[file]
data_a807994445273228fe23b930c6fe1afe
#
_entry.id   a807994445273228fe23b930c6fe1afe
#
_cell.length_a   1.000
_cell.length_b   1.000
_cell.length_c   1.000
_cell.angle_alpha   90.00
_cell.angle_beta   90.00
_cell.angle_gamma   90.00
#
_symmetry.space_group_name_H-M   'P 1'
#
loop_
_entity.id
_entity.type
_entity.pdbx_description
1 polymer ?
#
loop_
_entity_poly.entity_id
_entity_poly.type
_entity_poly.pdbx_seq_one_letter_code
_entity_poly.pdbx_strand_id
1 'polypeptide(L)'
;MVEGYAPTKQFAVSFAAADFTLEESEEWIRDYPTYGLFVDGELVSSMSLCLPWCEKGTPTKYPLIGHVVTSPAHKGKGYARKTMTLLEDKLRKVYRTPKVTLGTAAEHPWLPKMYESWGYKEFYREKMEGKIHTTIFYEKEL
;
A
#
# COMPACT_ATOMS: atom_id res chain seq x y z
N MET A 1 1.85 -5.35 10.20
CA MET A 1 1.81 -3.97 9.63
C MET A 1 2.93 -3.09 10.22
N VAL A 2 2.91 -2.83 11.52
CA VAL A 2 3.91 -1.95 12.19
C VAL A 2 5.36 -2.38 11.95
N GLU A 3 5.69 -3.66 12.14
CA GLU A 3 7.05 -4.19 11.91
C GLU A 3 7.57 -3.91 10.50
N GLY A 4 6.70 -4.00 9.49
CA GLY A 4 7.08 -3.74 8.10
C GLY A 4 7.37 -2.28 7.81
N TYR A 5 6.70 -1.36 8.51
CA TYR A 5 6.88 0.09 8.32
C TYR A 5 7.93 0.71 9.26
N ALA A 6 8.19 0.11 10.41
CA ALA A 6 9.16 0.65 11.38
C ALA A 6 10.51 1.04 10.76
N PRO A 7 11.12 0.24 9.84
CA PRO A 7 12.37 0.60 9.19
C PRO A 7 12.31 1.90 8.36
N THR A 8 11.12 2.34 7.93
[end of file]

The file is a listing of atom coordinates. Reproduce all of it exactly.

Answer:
data_a807994445273228fe23b930c6fe1afe
#
_entry.id   a807994445273228fe23b930c6fe1afe
#
_cell.length_a   1.000
_cell.length_b   1.000
_cell.length_c   1.000
_cell.angle_alpha   90.00
_cell.angle_beta   90.00
_cell.angle_gamma   90.00
#
_symmetry.space_group_name_H-M   'P 1'
#
loop_
_entity.id
_entity.type
_entity.pdbx_description
1 polymer ?
#
loop_
_entity_poly.entity_id
_entity_poly.type
_entity_poly.pdbx_seq_one_letter_code
_entity_poly.pdbx_strand_id
1 'polypeptide(L)'
;MVEGYAPTKQFAVSFAAADFTLEESEEWIRDYPTYGLFVDGELVSSMSLCLPWCEKGTPTKYPLIGHVVTSPAHKGKGYARKTMTLLEDKLRKVYRTPKVTLGTAAEHPWLPKMYESWGYKEFYREKMEGKIHTTIFYEKEL
;
A
#
# COMPACT_ATOMS: atom_id res chain seq x y z
N MET A 1 1.85 -5.35 10.20
CA MET A 1 1.81 -3.97 9.63
C MET A 1 2.93 -3.09 10.22
N VAL A 2 2.91 -2.83 11.52
CA VAL A 2 3.91 -1.95 12.19
C VAL A 2 5.36 -2.38 11.95
N GLU A 3 5.69 -3.66 12.14
CA GLU A 3 7.05 -4.19 11.91
C GLU A 3 7.57 -3.91 10.50
N GLY A 4 6.70 -4.00 9.49
CA GLY A 4 7.08 -3.74 8.10
C GLY A 4 7.37 -2.28 7.81
N TYR A 5 6.70 -1.36 8.51
CA TYR A 5 6.88 0.09 8.32
C TYR A 5 7.93 0.71 9.26
N ALA A 6 8.19 0.11 10.41
CA ALA A 6 9.16 0.65 11.38
C ALA A 6 10.51 1.04 10.76
N PRO A 7 11.12 0.24 9.84
CA PRO A 7 12.37 0.60 9.19
C PRO A 7 12.31 1.90 8.36
N THR A 8 11.12 2.34 7.93